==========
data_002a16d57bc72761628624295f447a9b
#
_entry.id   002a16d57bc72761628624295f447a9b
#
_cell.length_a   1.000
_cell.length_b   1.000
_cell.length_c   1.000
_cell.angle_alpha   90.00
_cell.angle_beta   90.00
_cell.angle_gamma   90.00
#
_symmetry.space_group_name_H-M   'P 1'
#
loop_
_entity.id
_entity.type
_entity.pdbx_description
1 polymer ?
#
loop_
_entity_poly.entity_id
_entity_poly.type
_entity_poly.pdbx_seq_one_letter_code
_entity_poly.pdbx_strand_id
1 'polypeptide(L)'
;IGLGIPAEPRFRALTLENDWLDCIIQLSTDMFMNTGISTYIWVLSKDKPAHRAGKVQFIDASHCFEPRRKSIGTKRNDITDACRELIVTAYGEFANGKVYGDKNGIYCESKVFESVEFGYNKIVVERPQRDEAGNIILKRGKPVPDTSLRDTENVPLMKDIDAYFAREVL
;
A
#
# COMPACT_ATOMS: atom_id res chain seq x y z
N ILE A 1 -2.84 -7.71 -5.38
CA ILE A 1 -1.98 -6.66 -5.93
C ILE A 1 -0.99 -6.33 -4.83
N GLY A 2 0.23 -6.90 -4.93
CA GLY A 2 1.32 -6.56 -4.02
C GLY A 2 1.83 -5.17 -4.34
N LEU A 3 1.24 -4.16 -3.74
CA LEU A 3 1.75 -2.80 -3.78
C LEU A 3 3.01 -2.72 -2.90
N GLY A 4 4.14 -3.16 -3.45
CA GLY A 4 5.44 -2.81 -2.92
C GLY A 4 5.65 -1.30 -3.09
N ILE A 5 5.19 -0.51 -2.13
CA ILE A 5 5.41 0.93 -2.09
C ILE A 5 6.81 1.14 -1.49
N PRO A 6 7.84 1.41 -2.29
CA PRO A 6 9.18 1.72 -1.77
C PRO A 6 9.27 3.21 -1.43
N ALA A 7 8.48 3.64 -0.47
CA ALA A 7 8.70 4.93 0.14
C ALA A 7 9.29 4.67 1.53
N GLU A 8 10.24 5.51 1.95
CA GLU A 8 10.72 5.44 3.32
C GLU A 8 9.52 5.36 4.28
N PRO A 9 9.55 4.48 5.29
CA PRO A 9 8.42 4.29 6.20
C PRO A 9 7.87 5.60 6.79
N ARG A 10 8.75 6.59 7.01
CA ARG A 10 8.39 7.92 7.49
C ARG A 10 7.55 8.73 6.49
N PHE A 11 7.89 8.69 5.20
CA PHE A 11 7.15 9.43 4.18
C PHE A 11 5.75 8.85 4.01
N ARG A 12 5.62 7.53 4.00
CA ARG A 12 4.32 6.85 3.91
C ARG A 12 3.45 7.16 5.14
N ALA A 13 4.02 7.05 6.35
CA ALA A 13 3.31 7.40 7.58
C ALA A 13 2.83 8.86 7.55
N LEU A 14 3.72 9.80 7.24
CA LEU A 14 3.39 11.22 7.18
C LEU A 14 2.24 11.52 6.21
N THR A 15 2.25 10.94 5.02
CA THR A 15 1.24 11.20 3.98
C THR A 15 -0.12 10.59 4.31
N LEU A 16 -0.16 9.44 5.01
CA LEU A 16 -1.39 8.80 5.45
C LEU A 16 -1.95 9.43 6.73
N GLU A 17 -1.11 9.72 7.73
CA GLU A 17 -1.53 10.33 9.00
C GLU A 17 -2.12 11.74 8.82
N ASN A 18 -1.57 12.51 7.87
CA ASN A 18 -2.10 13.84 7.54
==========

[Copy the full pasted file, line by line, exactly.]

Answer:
data_002a16d57bc72761628624295f447a9b
#
_entry.id   002a16d57bc72761628624295f447a9b
#
_cell.length_a   1.000
_cell.length_b   1.000
_cell.length_c   1.000
_cell.angle_alpha   90.00
_cell.angle_beta   90.00
_cell.angle_gamma   90.00
#
_symmetry.space_group_name_H-M   'P 1'
#
loop_
_entity.id
_entity.type
_entity.pdbx_description
1 polymer ?
#
loop_
_entity_poly.entity_id
_entity_poly.type
_entity_poly.pdbx_seq_one_letter_code
_entity_poly.pdbx_strand_id
1 'polypeptide(L)'
;IGLGIPAEPRFRALTLENDWLDCIIQLSTDMFMNTGISTYIWVLSKDKPAHRAGKVQFIDASHCFEPRRKSIGTKRNDITDACRELIVTAYGEFANGKVYGDKNGIYCESKVFESVEFGYNKIVVERPQRDEAGNIILKRGKPVPDTSLRDTENVPLMKDIDAYFAREVL
;
A
#
# COMPACT_ATOMS: atom_id res chain seq x y z
N ILE A 1 -2.84 -7.71 -5.38
CA ILE A 1 -1.98 -6.66 -5.93
C ILE A 1 -0.99 -6.33 -4.83
N GLY A 2 0.23 -6.90 -4.93
CA GLY A 2 1.32 -6.56 -4.02
C GLY A 2 1.83 -5.17 -4.34
N LEU A 3 1.24 -4.16 -3.74
CA LEU A 3 1.75 -2.80 -3.78
C LEU A 3 3.01 -2.72 -2.90
N GLY A 4 4.14 -3.16 -3.45
CA GLY A 4 5.44 -2.81 -2.92
C GLY A 4 5.65 -1.30 -3.09
N ILE A 5 5.19 -0.51 -2.13
CA ILE A 5 5.41 0.93 -2.09
C ILE A 5 6.81 1.14 -1.49
N PRO A 6 7.84 1.41 -2.29
CA PRO A 6 9.18 1.72 -1.77
C PRO A 6 9.27 3.21 -1.43
N ALA A 7 8.48 3.64 -0.47
CA ALA A 7 8.70 4.93 0.14
C ALA A 7 9.29 4.67 1.53
N GLU A 8 10.24 5.51 1.95
CA GLU A 8 10.72 5.44 3.32
C GLU A 8 9.52 5.36 4.28
N PRO A 9 9.55 4.48 5.29
CA PRO A 9 8.42 4.29 6.20
C PRO A 9 7.87 5.60 6.79
N ARG A 10 8.75 6.59 7.01
CA ARG A 10 8.39 7.92 7.49
C ARG A 10 7.55 8.73 6.49
N PHE A 11 7.89 8.69 5.20
CA PHE A 11 7.15 9.43 4.18
C PHE A 11 5.75 8.85 4.01
N ARG A 12 5.62 7.53 4.00
CA ARG A 12 4.32 6.85 3.91
C ARG A 12 3.45 7.16 5.14
N ALA A 13 4.02 7.05 6.35
CA ALA A 13 3.31 7.40 7.58
C ALA A 13 2.83 8.86 7.55
N LEU A 14 3.72 9.80 7.24
CA LEU A 14 3.39 11.22 7.18
C LEU A 14 2.24 11.52 6.21
N THR A 15 2.25 10.94 5.02
CA THR A 15 1.24 11.20 3.98
C THR A 15 -0.12 10.59 4.31
N LEU A 16 -0.16 9.44 5.01
CA LEU A 16 -1.39 8.80 5.45
C LEU A 16 -1.95 9.43 6.73
N GLU A 17 -1.11 9.72 7.73
CA GLU A 17 -1.53 10.33 9.00
C GLU A 17 -2.12 11.74 8.82
N ASN A 18 -1.57 12.51 7.87
CA ASN A 18 -2.10 13.84 7.54